I'm reading Superfluidity and Superconductivity by Tilley & Tilley. In section 2.4, the argument is made that the normal component of superfluid helium consists of phonons and rotons. The thermodynamic properties can be split into contributions from the two, and these then stem from a calculation of the respective number densities. These are given in equation (2.34), with $N_{ph}$ given as

$N_{ph} = 9.60 \pi (\frac{k_B T}{hc})^3$.

I am unsure where this comes from. It is argued that Bose distribution function is appropriate: does this calculation then boil down to

$N_{ph} = \int \frac{1}{e^{\epsilon /T} - 1} d\epsilon$

with the appropriate dispersion for phonons (i.e. $\epsilon = cp$ with c the speed of sound)? If so, I do not see how this reduces the given solution. Any help is appreciated.

Best, Jack.


1 Answer 1


The number of states of one particle in a tree-dimensional volume $V$ with momentum in $d^3\vec{p}$ is known to be equal to $$ \frac{Vd^3\vec{p}}{h^3} $$ At temperature $T$, the mean number of bosonic quasiparticles in a state with momentum $\vec{p}$ and energy $\varepsilon(\vec{p})$ is given by the Bose-Einstein distribution $$ \overline{N}_p = \frac1{e^{\varepsilon(\vec{p})/k_BT}-1} $$ Hence the concentration of phonons is $$ n_{ph} = \frac1{h^3}\int\frac1{e^{\varepsilon(\vec{p})/k_BT}-1}d^3\vec{p}, $$ where for phonons $\varepsilon(\vec{p}) = cp$, $p\equiv|\vec{p}|$. Transformation of the integral due to the spherical symmetry gives $$ n_{ph} = \frac{4\pi}{h^3}\int\limits_0^\infty\frac{p^2}{e^{cp/k_BT}-1}dp. $$ Change of variables $p = \xi\, k_BT/c$ in the integral leads to the expression $$ n_{ph} = \left(\frac{k_BT}{hc}\right)^3 4\pi\int\limits_0^\infty\frac{\xi^2}{e^\xi-1} d\xi. $$ So the number $9.60$ in the initial formula is obtained as $$ 4\int\limits_0^\infty\frac{\xi^2}{e^\xi-1} d\xi = 4\,\Gamma(3)\zeta(3) \approx 9.6. $$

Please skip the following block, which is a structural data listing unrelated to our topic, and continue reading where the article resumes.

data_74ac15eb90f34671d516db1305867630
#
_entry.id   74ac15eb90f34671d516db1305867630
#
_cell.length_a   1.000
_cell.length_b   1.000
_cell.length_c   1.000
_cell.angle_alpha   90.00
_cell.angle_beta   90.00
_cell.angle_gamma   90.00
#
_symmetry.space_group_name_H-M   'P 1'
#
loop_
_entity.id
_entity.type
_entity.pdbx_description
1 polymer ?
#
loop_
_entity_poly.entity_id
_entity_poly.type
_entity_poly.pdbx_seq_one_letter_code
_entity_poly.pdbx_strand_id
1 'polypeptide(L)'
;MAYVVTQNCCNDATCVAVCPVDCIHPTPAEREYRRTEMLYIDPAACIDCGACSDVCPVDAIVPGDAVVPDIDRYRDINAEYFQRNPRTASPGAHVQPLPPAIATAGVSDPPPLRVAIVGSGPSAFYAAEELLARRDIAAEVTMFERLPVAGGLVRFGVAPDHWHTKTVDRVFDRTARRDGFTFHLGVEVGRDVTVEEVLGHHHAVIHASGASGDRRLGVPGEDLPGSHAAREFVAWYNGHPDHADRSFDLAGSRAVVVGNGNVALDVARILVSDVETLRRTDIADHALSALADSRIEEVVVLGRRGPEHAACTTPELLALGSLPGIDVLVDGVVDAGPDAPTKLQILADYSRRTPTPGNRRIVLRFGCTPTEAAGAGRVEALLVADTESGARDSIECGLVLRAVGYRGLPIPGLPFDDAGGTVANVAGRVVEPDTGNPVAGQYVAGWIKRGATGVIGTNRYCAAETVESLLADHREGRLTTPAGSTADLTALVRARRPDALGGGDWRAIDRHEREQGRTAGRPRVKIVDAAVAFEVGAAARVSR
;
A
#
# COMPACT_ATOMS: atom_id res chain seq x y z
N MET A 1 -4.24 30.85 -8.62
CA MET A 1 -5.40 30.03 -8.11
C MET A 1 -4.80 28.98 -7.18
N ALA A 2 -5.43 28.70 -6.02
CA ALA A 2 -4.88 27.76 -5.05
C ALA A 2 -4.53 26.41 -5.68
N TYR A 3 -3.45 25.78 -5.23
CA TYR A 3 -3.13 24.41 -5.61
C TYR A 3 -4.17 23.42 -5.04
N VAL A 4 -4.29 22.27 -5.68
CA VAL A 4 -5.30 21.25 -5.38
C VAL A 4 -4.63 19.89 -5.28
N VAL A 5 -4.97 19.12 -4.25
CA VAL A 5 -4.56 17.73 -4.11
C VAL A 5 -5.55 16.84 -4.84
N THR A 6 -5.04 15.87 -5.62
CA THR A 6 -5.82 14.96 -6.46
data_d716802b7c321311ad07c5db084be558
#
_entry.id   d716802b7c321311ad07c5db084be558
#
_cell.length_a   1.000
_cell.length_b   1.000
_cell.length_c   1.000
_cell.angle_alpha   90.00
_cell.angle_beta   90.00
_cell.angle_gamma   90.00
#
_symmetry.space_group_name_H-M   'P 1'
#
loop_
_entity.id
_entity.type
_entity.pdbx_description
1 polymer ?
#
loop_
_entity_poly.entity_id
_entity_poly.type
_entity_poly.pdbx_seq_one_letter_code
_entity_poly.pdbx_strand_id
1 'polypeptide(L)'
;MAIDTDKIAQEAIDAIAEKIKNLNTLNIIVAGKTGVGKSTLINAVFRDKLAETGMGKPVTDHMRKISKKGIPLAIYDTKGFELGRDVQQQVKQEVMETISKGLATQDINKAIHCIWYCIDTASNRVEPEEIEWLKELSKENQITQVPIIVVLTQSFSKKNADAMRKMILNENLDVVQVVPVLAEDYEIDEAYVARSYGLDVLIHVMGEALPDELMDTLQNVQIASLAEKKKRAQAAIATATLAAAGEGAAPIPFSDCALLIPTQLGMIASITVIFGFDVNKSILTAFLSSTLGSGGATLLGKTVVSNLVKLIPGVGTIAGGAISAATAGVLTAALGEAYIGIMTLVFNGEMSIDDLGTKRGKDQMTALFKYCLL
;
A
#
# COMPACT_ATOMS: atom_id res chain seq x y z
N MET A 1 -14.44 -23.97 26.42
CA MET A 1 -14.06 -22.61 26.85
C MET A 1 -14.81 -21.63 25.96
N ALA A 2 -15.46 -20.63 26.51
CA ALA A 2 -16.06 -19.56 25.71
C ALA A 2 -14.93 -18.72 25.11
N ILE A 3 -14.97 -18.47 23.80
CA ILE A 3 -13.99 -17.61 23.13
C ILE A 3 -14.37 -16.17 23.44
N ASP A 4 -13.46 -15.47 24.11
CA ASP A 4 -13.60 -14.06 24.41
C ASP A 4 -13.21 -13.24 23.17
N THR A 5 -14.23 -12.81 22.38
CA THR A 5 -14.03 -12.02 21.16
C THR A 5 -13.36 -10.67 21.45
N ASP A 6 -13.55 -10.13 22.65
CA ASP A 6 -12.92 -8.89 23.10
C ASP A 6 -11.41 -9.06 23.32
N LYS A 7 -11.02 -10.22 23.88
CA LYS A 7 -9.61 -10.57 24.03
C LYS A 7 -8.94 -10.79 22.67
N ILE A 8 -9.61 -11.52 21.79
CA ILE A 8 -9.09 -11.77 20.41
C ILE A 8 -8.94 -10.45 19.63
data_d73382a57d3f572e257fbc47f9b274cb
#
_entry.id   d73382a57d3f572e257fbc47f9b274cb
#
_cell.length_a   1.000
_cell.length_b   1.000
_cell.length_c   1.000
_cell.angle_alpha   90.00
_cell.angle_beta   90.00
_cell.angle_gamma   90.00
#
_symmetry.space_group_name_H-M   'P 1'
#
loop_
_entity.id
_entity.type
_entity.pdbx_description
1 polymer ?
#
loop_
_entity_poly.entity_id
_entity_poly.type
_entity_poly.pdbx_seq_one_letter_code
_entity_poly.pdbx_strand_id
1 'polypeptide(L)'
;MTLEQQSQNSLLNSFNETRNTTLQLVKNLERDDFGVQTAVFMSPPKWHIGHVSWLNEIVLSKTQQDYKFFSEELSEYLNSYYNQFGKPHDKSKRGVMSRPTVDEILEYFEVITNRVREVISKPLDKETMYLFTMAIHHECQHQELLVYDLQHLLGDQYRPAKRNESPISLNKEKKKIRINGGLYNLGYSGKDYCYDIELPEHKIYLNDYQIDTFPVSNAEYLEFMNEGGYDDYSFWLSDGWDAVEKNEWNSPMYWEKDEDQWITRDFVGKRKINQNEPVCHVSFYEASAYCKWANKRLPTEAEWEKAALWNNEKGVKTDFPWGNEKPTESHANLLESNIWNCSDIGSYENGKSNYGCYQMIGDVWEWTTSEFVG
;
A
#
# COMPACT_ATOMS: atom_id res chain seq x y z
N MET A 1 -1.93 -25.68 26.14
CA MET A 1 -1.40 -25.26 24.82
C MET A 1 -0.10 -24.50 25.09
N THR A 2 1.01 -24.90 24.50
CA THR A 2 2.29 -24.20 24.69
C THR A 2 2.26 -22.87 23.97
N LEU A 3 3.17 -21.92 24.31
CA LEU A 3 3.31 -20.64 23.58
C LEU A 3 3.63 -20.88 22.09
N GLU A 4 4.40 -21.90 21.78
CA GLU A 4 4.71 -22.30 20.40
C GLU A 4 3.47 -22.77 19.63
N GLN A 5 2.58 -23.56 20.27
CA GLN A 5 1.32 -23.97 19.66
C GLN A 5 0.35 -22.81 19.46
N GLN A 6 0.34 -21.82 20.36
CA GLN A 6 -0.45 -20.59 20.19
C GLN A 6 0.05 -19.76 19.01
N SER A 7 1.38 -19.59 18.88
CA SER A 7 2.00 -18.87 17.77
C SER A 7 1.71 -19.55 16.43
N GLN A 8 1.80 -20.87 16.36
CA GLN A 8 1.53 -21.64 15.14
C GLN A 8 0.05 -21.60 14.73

• $\begingroup$ In derivations of thermodynamic quantities I often see the measure accompanied by a factor $(2\pi)^3$ , i.e. $\frac{d^3 \boldsymbol{p}}{(2\pi)^3}$, why is that not the case here? $\endgroup$ Commented Jan 28, 2020 at 9:26
  • $\begingroup$ @JackHughes There are two Planck constants $\hbar$ and $h$, $h = 2\pi\hbar$. So $d^3\vec{p}/h^3 = d^3\vec{p}/(2\pi\hbar)^3$. In units were $\hbar = 1$ this formula becomes $d^3\vec{p}/(2\pi)^3$. $\endgroup$
    – Gec
    Commented Jan 28, 2020 at 15:01
  • $\begingroup$ should the final result for $n_{ph}$ not depend on volume as pointed out in your first line? $\endgroup$ Commented Feb 5, 2020 at 11:50
  • 1
    $\begingroup$ @JackHughes, $n_{ph} = N/V$ is a concentration, i.e. a number of phonons in the unit volume. This quantity depends only on the temperature. $\endgroup$
    – Gec
    Commented Feb 5, 2020 at 12:58

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